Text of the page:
Privacy regulations' increased complexities 

Measures such as the European Union's General Data Protection Regulation and the California Consumer Privacy Act impose restrictions and requirements governing the collection, storage, and handling of data. And more regulatory and legislative actions  in the future will further complicate matters for organizations.

Software supply chains and the shift required to ensure secure code is embedded in the software development lifecycle

Increased use of open-source components by enterprise applications has increased supply chain risks. According to a report by Sonatype, cyber attacks aimed at actively infiltrating open source code increased 430% in 2020 compared to 2019.

By shifting their focus upstream, bad actors can infect a single component, which will then be distributed downstream using legitimate software workflows and update mechanisms, the report said.

Accelerated digital transformation with the movement of enterprise applications between multi-cloud and on-prem 

Traditional security policies designed to protect on-premises applications are largely ineffective in the cloud. The scale is bigger, and things happen faster than in traditional IT environments. Moreover, there are more things in more places that need to be monitored and protected, which makes automation essential for cloud security.

The proliferation of connected devices brought about by greater adoption of IoT

As these devices proliferate, so does the attack surface for adversaries. Many of the devices connect to IP networks, where they can be attacked from anywhere in the world; can't be updated or patched when flaws are discovered; are gaining in capability so they can be used in more sophisticated attacks; and are "headless," so they can be protected only with proximity controls or strong access policies.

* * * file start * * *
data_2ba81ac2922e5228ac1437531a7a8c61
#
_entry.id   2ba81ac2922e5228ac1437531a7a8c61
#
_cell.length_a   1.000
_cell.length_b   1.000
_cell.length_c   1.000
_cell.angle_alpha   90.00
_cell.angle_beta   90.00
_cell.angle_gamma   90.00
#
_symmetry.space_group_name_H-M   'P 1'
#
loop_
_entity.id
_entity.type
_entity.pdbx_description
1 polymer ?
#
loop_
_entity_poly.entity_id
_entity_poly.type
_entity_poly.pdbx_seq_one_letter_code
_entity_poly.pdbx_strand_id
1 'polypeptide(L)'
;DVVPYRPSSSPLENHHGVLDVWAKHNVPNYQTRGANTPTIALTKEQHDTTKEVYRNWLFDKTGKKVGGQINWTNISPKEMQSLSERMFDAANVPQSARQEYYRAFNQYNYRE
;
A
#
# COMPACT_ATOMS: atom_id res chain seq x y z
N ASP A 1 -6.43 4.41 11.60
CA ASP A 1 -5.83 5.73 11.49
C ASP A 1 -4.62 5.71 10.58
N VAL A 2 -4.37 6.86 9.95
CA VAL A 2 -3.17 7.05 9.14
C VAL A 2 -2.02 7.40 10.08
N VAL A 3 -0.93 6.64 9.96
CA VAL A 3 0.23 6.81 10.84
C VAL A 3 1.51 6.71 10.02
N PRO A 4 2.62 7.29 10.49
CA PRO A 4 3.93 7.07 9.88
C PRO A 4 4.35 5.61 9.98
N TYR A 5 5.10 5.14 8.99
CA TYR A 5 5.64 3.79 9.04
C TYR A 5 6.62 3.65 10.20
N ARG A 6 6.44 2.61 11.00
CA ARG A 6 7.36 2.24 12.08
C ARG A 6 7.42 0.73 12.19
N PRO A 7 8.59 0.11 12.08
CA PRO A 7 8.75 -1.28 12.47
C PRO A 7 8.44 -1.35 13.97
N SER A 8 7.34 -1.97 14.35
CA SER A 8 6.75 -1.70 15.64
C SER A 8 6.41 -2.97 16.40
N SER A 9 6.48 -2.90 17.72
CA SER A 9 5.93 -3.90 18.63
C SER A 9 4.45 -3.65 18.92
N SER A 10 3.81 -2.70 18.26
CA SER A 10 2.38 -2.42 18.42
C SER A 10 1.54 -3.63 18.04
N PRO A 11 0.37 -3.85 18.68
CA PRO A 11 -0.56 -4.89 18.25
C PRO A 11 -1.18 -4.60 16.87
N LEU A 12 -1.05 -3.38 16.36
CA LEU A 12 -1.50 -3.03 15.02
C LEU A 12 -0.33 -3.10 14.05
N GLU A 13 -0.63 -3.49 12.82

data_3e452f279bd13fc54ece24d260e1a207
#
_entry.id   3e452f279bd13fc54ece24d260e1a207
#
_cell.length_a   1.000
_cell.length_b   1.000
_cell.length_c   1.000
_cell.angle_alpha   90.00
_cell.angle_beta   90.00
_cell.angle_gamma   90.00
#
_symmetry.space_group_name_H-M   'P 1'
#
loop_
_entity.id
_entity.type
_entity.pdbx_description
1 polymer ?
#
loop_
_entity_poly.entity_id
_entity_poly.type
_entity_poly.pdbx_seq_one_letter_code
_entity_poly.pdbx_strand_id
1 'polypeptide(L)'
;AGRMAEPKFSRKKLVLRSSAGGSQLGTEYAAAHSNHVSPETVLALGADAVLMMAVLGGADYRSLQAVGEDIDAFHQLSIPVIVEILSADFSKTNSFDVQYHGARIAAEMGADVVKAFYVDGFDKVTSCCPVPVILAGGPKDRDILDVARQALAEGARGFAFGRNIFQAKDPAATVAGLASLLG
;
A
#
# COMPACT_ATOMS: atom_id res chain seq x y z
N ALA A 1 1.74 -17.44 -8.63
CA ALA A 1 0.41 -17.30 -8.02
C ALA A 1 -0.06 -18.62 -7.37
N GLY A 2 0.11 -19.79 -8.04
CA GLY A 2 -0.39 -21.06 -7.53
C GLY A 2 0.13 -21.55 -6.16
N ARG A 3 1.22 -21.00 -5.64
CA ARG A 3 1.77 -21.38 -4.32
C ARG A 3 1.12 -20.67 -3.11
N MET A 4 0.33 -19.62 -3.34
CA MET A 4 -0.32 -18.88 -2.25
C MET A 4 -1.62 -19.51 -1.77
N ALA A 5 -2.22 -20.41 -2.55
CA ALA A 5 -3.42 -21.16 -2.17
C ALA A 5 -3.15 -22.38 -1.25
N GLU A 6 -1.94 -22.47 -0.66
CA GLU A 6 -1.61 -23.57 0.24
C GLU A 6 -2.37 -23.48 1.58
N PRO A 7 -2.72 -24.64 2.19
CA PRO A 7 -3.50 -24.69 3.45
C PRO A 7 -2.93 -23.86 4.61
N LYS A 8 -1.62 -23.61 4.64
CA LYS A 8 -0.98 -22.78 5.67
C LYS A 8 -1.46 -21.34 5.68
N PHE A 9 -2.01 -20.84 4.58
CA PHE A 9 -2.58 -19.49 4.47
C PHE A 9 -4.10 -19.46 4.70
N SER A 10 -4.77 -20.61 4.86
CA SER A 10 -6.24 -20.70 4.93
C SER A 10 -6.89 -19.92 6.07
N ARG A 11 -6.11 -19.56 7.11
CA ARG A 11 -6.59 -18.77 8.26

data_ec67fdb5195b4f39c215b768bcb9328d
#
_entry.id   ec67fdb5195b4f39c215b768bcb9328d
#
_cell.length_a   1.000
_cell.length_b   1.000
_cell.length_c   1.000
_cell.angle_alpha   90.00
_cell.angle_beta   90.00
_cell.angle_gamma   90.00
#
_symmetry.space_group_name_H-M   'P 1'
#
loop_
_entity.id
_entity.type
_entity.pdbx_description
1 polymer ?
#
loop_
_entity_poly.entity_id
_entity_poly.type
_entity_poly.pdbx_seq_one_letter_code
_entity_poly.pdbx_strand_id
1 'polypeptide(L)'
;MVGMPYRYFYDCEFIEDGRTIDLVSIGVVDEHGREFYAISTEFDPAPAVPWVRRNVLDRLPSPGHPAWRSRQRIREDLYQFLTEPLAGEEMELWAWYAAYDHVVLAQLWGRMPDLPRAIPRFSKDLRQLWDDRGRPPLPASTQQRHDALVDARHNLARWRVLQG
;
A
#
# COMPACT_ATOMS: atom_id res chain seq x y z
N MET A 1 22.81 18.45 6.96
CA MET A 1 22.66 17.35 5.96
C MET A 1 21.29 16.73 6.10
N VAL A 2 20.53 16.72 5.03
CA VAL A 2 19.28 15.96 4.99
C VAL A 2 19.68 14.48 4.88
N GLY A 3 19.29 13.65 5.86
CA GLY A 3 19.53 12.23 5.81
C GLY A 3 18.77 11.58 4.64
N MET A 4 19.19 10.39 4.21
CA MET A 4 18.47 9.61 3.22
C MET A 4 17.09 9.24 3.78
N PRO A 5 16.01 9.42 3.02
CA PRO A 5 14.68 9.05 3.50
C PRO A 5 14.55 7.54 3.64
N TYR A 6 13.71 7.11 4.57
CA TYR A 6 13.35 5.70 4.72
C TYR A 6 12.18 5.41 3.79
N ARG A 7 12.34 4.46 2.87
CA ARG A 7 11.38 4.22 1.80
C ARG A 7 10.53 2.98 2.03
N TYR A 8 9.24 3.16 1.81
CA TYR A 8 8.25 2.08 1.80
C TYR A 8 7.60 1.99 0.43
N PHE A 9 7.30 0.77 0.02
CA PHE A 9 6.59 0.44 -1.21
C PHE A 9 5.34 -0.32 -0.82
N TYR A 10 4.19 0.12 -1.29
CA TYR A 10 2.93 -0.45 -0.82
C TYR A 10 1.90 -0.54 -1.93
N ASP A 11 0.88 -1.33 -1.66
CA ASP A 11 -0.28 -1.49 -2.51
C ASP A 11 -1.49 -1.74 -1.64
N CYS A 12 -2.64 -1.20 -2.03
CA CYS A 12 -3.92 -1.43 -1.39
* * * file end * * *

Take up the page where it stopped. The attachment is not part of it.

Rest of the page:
Digital identities and ensuring appropriate governance no matter whether human or a technical element

Controls need to govern access to resources by people on the network as well as other entities. Use of zero-trust schemes to govern access has gone from a nice-to-have to a business priority, especially as the remote workforce has ballooned during the pandemic. According to Microsoft, 51% of business leaders say they're speeding up deployment of zero-trust capabilities, while 94% of companies report they are in the process of implementing new zero-trust systems to some extent.

Protect your organization's value chain

As the wave of digital transformation breaks over business, protecting data and applications is essential to preserve the integrity of your organization's value chain. That protection must foil attacks aimed at compromising data and applications while providing a 360-degree view of data.

You'll use that view to formulate a comprehensive strategy that will form the bedrock for establishing cyber resiliency throughout your organization.

Join Satyavathi Divadari on February 25, 2021 for a webinar discussion with IDC's Curtis Price about how organizations can secure their value chain and build trust in enabling technologies such as cloud, AI, and blockchain. The recorded presentation will also be available for replay afterwards.